After the May 16 pallet pileup, the condo association hired an independent contractor to fix the system, but the best it could do was a fix that required simply eliminating some of the pallets, reducing the total number of cars the system can hold at one time.
"The system is in total operational and financial failure, " the suit charges.
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do the bike racks still work?
It is tough to be a rich city
It is tough to be a rich city dweller.
Sounds like they have good reason to sue, though.
Regardless of how "easy" or "tough" life is for them, they were sold something that didn't work, and then wasn't supported properly. I hope they prevail.
So tough to be a rich city
So tough to be a rich city dweller.
Where's the link?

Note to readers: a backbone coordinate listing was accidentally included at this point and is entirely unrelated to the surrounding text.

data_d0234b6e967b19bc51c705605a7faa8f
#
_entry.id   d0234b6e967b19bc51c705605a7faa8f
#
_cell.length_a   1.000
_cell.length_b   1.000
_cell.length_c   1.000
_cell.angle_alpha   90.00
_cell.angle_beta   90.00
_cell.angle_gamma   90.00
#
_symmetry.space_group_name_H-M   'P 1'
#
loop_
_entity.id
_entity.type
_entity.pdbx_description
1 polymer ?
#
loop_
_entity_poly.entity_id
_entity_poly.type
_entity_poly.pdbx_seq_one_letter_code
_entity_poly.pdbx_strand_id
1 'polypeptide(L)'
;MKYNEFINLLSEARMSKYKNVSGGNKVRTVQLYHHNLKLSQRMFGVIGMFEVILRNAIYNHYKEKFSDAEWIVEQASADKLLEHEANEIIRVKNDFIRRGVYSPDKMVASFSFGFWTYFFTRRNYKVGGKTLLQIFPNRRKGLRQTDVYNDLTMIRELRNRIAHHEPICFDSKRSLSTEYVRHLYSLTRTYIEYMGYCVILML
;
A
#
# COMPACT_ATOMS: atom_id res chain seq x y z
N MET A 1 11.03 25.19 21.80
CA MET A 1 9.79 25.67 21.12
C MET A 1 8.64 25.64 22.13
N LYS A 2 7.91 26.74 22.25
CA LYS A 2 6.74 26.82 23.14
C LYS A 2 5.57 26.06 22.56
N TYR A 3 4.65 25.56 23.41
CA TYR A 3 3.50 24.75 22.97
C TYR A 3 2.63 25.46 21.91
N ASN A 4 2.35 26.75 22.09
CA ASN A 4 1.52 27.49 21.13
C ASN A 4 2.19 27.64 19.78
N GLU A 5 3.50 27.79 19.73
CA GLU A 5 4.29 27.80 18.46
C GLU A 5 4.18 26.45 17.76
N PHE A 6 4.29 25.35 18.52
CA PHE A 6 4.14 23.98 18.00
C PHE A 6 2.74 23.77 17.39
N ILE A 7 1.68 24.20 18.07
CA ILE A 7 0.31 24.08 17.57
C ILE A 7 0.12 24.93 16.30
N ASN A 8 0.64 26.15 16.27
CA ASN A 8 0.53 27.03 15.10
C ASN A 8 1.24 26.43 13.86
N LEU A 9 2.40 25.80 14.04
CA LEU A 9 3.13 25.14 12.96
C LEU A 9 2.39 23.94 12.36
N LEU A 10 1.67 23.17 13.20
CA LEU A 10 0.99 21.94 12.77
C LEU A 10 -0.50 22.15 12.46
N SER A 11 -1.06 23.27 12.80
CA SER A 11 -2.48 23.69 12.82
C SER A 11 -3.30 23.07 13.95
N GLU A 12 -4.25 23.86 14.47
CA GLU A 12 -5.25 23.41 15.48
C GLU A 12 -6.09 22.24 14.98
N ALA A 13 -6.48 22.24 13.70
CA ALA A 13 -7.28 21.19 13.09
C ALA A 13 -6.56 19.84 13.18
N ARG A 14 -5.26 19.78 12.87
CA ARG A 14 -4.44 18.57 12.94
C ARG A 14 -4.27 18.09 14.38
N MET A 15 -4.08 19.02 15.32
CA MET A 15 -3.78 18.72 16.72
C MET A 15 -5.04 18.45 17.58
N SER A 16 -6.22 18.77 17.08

Video or it didn't happen.
Just google "car stacker"
Many, many stories.
Almost seems like a conspiracy, no?
I think it's State Regulations, not City.
Per the State Board of Elevator Regulations:
"The Division of Occupational Licensure’s (DOL) Board of Elevator Regulations regulates the construction, installation, alteration, and operation of all elevators in Massachusetts. The term ''elevator'' includes moving stairways, dumbwaiters, moving walks, material lifts, vertical reciprocating conveyors, and dumbwaiters with automatic transfer devices, wheelchair lifts, automatic people movers and other associated devices, that are commonly included within the elevator industry. All elevator constructors and operators must be licensed by the Board."
Seems like the regulate anything that moves heavy stuff around and can randomly crush you.
Here's an example of an automated parking